Jump in

Well, after all that talking about it, I threw caution to the wind, went with my gut, and gave Juniper some avocado.

I don’t think love is even strong enough of a word for how she felt about it. She dove for the spoon. She smacked her lips with glee. The whole thing was very entertaining.

Then, after two days of avocado, we gave her sweet potato. Mind blown! Sweet potato made avocado look like the proverbial brussel sprout.

It’s amazing how after just two times with the spoon, she already is learning how to get the food off of it more easily.

We also tried practicing with the weaning glass. It proved to be more difficult, but mostly because she gets so excited to try and drink from it that she sort of launches herself at the glass, so it’s hard to try and help get the water in her mouth.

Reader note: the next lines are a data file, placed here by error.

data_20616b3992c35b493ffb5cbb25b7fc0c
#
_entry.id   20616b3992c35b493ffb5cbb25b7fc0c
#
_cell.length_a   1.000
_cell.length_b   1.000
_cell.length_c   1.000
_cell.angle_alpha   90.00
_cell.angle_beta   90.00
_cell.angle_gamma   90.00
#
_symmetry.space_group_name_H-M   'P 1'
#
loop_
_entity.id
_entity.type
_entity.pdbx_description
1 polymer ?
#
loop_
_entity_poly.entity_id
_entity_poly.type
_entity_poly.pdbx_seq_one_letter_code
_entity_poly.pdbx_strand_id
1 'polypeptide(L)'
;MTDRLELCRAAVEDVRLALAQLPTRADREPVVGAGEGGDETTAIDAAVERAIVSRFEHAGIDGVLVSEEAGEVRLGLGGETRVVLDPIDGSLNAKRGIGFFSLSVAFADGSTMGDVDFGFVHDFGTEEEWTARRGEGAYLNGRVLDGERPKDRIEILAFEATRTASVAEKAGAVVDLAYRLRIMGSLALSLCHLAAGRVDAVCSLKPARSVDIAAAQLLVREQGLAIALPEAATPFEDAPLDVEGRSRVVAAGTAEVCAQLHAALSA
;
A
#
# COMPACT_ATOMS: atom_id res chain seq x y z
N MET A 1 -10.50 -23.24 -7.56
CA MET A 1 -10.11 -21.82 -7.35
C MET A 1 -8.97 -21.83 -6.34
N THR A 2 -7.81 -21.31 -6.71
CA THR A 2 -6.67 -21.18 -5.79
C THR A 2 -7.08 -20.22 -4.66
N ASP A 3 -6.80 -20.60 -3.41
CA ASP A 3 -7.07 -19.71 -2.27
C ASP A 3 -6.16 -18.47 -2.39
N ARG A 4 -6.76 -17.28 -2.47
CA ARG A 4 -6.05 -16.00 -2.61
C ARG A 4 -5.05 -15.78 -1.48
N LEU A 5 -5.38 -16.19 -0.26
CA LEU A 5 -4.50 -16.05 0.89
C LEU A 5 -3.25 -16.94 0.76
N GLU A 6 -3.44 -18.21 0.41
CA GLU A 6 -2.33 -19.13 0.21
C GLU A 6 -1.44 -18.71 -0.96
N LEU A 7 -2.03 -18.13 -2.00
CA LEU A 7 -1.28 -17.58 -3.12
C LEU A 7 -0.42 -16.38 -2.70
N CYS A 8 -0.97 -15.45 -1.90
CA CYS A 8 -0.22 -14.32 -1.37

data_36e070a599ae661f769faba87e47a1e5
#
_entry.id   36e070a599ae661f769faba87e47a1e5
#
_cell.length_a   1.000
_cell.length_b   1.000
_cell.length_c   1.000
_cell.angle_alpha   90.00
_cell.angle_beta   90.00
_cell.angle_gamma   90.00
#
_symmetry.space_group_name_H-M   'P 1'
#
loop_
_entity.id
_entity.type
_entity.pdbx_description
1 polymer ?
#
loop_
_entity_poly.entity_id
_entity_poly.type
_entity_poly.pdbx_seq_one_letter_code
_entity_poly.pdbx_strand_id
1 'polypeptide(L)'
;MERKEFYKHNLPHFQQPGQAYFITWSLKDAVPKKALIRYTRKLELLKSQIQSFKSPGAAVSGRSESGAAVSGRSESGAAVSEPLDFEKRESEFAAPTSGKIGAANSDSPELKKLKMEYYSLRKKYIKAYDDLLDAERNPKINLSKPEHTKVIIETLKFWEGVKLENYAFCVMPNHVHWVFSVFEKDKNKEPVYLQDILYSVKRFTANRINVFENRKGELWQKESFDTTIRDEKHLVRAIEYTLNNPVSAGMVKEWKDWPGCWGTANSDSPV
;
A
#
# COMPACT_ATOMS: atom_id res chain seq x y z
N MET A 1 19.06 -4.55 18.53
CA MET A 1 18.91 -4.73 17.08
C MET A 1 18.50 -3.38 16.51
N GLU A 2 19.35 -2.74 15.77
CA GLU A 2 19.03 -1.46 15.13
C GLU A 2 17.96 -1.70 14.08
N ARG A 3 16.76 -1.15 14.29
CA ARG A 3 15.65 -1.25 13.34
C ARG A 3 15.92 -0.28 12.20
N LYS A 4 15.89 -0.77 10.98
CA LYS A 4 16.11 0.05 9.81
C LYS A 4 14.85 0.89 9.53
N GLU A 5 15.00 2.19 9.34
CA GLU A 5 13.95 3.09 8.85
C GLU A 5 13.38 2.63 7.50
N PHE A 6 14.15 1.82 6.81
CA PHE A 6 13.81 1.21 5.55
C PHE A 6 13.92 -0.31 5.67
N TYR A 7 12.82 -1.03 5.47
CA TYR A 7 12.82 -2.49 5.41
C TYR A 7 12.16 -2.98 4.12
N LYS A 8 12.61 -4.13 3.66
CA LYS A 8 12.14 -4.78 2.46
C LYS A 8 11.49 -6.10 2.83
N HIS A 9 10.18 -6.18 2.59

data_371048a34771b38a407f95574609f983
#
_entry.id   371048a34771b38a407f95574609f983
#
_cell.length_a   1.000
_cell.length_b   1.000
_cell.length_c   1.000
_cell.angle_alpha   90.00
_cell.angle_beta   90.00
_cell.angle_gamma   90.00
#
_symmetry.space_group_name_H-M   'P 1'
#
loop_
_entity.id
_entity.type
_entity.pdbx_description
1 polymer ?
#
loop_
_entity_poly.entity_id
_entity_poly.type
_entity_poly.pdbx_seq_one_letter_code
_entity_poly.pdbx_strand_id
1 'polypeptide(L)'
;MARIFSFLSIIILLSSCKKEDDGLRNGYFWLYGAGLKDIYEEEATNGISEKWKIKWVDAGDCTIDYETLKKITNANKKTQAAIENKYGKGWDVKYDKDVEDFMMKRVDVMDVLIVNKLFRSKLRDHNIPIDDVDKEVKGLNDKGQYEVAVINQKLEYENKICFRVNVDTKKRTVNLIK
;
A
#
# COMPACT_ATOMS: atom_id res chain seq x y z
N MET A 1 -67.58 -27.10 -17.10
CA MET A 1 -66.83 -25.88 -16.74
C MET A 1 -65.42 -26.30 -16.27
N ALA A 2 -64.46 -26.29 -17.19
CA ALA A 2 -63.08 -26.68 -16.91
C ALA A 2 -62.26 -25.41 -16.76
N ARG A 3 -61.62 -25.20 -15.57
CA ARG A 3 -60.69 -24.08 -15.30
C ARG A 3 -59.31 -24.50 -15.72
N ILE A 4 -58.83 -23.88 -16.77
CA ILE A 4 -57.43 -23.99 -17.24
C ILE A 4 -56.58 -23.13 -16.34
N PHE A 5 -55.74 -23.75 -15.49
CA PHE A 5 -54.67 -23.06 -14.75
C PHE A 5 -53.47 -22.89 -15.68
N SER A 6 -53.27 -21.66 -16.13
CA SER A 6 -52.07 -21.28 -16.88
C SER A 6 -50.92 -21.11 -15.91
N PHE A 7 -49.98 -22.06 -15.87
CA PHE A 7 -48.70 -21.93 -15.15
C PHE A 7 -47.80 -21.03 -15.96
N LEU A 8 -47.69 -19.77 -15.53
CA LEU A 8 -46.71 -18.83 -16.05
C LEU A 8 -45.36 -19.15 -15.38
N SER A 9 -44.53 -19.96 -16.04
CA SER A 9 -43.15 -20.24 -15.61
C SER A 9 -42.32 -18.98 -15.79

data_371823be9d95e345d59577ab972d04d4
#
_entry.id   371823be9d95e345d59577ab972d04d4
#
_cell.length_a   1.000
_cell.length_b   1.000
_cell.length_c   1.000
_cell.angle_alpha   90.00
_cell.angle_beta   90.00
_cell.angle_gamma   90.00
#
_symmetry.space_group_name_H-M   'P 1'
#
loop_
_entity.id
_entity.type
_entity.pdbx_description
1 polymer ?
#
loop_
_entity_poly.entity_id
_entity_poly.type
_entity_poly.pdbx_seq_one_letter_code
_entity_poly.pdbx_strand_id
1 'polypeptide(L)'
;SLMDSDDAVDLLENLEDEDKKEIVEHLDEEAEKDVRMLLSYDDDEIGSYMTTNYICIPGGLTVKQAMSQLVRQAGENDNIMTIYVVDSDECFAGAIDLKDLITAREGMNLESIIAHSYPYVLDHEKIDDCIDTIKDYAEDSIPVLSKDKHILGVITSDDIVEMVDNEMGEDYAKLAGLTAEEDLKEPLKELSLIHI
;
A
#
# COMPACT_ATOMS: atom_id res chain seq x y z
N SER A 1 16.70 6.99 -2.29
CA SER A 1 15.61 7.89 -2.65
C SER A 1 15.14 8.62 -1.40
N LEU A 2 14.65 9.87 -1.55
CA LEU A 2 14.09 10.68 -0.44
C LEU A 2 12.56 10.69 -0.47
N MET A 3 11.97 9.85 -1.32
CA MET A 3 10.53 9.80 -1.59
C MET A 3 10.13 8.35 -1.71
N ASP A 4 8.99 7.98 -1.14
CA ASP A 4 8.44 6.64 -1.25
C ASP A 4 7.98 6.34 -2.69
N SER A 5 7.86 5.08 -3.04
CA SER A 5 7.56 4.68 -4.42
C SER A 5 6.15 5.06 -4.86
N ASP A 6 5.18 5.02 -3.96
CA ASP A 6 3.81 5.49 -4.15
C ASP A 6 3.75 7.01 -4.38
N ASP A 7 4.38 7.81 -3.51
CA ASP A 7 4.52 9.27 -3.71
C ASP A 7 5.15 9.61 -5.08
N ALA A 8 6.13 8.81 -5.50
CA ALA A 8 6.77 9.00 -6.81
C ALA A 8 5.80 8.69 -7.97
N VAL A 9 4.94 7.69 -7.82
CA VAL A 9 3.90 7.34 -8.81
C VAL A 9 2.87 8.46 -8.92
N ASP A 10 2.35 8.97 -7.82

I'm glad we went for it.  She is really just having tastes when it comes down to it.  She is probably eating about a teaspoon or two of food total, and she nurses a normal for her amount when she is finished, but man does she seem to love it.  She gets super excited when we sit her in her high chair and set the table for her.  We ordered a Montessori weaning table for her, and we'll start using that instead of the high chair when it gets here next week. 



To Wean or Not to Wean?